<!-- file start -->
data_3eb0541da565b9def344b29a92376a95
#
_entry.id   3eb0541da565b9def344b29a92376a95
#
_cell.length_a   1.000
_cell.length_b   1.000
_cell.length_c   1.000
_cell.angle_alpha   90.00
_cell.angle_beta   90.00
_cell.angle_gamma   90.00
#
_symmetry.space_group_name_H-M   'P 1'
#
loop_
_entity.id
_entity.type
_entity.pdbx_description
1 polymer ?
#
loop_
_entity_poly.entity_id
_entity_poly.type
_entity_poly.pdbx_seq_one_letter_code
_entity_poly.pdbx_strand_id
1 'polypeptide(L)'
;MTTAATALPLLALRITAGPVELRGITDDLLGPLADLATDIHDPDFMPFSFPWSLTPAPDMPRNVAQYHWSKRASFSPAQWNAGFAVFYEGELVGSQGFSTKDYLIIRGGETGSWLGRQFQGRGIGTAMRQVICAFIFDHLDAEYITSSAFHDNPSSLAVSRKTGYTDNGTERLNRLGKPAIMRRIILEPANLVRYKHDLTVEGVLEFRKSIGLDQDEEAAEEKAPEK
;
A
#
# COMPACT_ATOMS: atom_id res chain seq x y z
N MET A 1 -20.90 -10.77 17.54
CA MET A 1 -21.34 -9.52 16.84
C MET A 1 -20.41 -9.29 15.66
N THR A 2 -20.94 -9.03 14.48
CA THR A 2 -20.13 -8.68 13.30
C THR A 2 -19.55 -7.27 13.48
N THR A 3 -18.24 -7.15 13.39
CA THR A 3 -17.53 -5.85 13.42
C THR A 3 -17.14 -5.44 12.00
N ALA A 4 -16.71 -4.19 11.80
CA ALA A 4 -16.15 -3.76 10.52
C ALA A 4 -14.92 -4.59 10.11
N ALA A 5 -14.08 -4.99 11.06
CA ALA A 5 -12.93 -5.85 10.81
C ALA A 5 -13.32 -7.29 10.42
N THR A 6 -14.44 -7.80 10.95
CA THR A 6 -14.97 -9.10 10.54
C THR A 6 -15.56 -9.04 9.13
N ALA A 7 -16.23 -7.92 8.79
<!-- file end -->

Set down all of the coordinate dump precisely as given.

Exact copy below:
data_3eb0541da565b9def344b29a92376a95
#
_entry.id   3eb0541da565b9def344b29a92376a95
#
_cell.length_a   1.000
_cell.length_b   1.000
_cell.length_c   1.000
_cell.angle_alpha   90.00
_cell.angle_beta   90.00
_cell.angle_gamma   90.00
#
_symmetry.space_group_name_H-M   'P 1'
#
loop_
_entity.id
_entity.type
_entity.pdbx_description
1 polymer ?
#
loop_
_entity_poly.entity_id
_entity_poly.type
_entity_poly.pdbx_seq_one_letter_code
_entity_poly.pdbx_strand_id
1 'polypeptide(L)'
;MTTAATALPLLALRITAGPVELRGITDDLLGPLADLATDIHDPDFMPFSFPWSLTPAPDMPRNVAQYHWSKRASFSPAQWNAGFAVFYEGELVGSQGFSTKDYLIIRGGETGSWLGRQFQGRGIGTAMRQVICAFIFDHLDAEYITSSAFHDNPSSLAVSRKTGYTDNGTERLNRLGKPAIMRRIILEPANLVRYKHDLTVEGVLEFRKSIGLDQDEEAAEEKAPEK
;
A
#
# COMPACT_ATOMS: atom_id res chain seq x y z
N MET A 1 -20.90 -10.77 17.54
CA MET A 1 -21.34 -9.52 16.84
C MET A 1 -20.41 -9.29 15.66
N THR A 2 -20.94 -9.03 14.48
CA THR A 2 -20.13 -8.68 13.30
C THR A 2 -19.55 -7.27 13.48
N THR A 3 -18.24 -7.15 13.39
CA THR A 3 -17.53 -5.85 13.42
C THR A 3 -17.14 -5.44 12.00
N ALA A 4 -16.71 -4.19 11.80
CA ALA A 4 -16.15 -3.76 10.52
C ALA A 4 -14.92 -4.59 10.11
N ALA A 5 -14.08 -4.99 11.06
CA ALA A 5 -12.93 -5.85 10.81
C ALA A 5 -13.32 -7.29 10.42
N THR A 6 -14.44 -7.80 10.95
CA THR A 6 -14.97 -9.10 10.54
C THR A 6 -15.56 -9.04 9.13
N ALA A 7 -16.23 -7.92 8.79